[Python-Dev] Improved tmpfile module

Greg Ward gward@python.net
Tue, 25 Jun 2002 11:08:16 -0400

On 24 June 2002, Zack Weinberg said:
> Attached please find a rewritten and improved tmpfile.py.  The major
> change is to make the temporary file names significantly harder to
> predict.  This foils denial-of-service attacks, where a hostile
> program floods /tmp with files named @12345.NNNN to prevent process
> 12345 from creating any temp files.  It also makes the race condition
> inherent in tmpfile.mktemp() somewhat harder to exploit.

Oh, good!  I've long wished that there was a tmpfile module written by
someone who understands the security issues involved in generating
temporary filenames and files.  I hope you do... ;-)

> (fd, name) = mkstemp(suffix="", binary=1): Creates a temporary file,
> returning both an OS-level file descriptor open on it and its name.
> This is useful in situations where you need to know the name of the
> temporary file, but can't risk the race in mktemp.

+1 except for the name.  What does the "s" stand for?  Unfortunately, I
can't think of a more descriptive name offhand.

> name = mkdtemp(suffix=""): Creates a temporary directory, without
> race.

How about calling this one mktempdir() ?

> file = NamedTemporaryFile(mode='w+b', bufsize=-1, suffix=""): This is
> just the non-POSIX version of tmpfile.TemporaryFile() made available
> on all platforms, and with the .path attribute documented.  It
> provides a convenient way to get a temporary file with a name, that
> will be automatically deleted on close, and with a high-level file
> object associated with it.

I've scanned your code and the existing tempfile.py.  I don't understand
why you rearranged things.  Please explain why your arrangement of
_TemporaryFileWrapper/TemporaryFile/NamedTemporaryFile is better than
what we have.

A few minor comments on the code...

> if os.name == 'nt':
>     _template = '~%s~'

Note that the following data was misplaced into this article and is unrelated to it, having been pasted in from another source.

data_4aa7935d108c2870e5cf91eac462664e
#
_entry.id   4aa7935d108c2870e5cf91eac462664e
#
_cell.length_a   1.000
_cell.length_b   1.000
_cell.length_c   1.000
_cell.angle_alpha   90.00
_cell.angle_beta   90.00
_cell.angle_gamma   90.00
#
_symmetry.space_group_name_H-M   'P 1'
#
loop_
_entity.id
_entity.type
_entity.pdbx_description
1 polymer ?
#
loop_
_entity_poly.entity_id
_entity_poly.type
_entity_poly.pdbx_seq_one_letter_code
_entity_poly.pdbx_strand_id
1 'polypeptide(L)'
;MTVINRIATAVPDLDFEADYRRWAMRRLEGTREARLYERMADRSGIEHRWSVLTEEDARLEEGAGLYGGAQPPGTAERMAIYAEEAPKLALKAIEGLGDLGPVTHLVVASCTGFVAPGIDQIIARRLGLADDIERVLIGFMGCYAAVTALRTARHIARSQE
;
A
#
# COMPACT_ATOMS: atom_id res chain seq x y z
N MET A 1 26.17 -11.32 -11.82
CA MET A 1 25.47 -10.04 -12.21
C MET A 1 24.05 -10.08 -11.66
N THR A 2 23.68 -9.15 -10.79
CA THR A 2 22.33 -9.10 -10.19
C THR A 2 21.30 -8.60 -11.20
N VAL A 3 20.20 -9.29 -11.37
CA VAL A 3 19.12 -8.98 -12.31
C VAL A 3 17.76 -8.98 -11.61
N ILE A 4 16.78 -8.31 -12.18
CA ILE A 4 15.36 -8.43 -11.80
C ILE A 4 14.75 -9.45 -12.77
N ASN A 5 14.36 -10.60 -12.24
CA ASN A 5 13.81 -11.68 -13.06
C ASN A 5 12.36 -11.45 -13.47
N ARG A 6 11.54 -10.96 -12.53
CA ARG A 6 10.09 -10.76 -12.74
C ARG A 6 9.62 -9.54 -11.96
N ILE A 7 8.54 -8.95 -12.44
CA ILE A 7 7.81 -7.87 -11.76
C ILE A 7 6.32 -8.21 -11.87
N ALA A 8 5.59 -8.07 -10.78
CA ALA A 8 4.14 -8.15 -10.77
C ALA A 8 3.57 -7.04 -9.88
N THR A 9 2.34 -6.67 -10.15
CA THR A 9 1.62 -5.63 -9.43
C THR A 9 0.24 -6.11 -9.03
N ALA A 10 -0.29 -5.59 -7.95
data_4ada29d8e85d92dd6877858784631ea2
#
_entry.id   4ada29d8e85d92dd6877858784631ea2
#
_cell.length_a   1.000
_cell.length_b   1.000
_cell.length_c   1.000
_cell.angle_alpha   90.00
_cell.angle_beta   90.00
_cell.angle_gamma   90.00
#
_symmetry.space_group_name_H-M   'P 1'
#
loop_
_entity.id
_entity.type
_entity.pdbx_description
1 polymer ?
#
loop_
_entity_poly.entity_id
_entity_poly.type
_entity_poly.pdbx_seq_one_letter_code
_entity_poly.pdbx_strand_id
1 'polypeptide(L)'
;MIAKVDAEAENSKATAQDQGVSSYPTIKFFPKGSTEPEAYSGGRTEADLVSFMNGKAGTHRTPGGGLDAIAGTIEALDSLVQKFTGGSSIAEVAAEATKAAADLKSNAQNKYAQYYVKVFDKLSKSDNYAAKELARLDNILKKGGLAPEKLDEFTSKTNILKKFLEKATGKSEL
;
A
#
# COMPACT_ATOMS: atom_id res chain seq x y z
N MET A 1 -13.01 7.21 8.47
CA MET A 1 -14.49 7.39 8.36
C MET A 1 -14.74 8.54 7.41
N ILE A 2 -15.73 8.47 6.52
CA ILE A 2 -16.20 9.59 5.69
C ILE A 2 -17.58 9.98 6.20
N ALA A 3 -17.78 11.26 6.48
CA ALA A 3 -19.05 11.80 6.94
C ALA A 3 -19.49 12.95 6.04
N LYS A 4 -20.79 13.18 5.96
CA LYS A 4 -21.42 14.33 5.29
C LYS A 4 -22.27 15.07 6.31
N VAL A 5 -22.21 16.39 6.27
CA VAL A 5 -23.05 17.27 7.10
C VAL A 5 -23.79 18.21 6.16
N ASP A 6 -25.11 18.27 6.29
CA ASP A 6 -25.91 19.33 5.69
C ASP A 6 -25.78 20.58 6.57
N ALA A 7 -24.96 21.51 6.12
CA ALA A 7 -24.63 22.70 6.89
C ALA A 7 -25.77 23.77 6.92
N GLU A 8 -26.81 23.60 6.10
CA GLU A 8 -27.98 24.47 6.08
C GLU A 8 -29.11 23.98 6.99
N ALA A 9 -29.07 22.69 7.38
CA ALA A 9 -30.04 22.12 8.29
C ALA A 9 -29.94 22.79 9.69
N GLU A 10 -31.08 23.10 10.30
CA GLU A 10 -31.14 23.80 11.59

> elif os.name in ('mac', 'riscos'):
>     _template = 'Python-Tmp-%s'
> else:
>     _template = 'pyt%s' # better ideas?

Why reveal the implementation language of the application creating these
temporary names?  More importantly, why do it certain platforms, but not

> ### Recommended, user-visible interfaces.
> _text_openflags = os.O_RDWR | os.O_CREAT | os.O_EXCL
> if os.name == 'posix':
>     _bin_openflags = os.O_RDWR | os.O_CREAT | os.O_EXCL

Why not just "_bin_openflags = _text_openflags" ?  That clarifies their
equality on Unix.

> else:
>     _bin_openflags = os.O_RDWR | os.O_CREAT | os.O_EXCL | os.O_BINARY

Why not "_bin_openflags = _text_openflags | os.O_BINARY" ?

> def mkstemp(suffix="", binary=1):
>     """Function to create a named temporary file, with 'suffix' for
>     its suffix.  Returns an OS-level handle to the file and the name,
>     as a tuple.  If 'binary' is 1, the file is opened in binary mode,
>     otherwise text mode (if this is a meaningful concept for the
>     operating system in use).  In any case, the file is readable and
>     writable only by the creating user, and executable by no one."""

"Function to" is redundant.  That docstring should probably look
something like this:

    """Create a named temporary file.

    Create a named temporary file with 'suffix' for its suffix.  Return
    a tuple (fd, name) where 'fd' is an OS-level handle to the file, and
    'name' is the complete path to the file.  If 'binary' is true, the
    file is opened in binary mode, otherwise text mode (if this is a
    meaningful concept for the operating system in use).  In any case,
    the file is readable and writable only by the creating user, and
    executable by no one (on platforms where that makes sense).

Hmmm: if suffix == ".bat", the file is executable on some platforms.
That last sentence still needs work.

>     if binary: flags = _bin_openflags
>     else: flags = _text_openflags

I dunno if the Python coding standards dictate this, but I prefer

    if binary:
        flags = _bin_openflags
        flags = _text_openflags

> class _TemporaryFileWrapper:
>     """Temporary file wrapper
>     This class provides a wrapper around files opened for temporary use.
>     In particular, it seeks to automatically remove the file when it is
>     no longer needed.
>     """

Here's where I started getting confused.  I don't dispute that the
existing code could stand some rearrangement, but I don't understand why
you did it the way you did.  Please clarify!

> ### Deprecated, user-visible interfaces.
> def mktemp(suffix=""):
>     """User-callable function to return a unique temporary file name."""
>     while 1:
>         name = _candidate_name(suffix)
>         if not os.path.exists(name):
>             return name

The docstring for mktemp() should state *why* it's bad to use this
function -- otherwise people will say, "oh, this looks like it does what
I need" and use it in ignorance.  So should the library reference

Overall I'm +1 on the idea of improving tempfile with an eye to
security.  +0 on implementation, mainly because I don't understand how
your arrangement of TemporaryFile and friends is better than what we

Greg Ward - geek                                        gward@python.net
What the hell, go ahead and put all your eggs in one basket.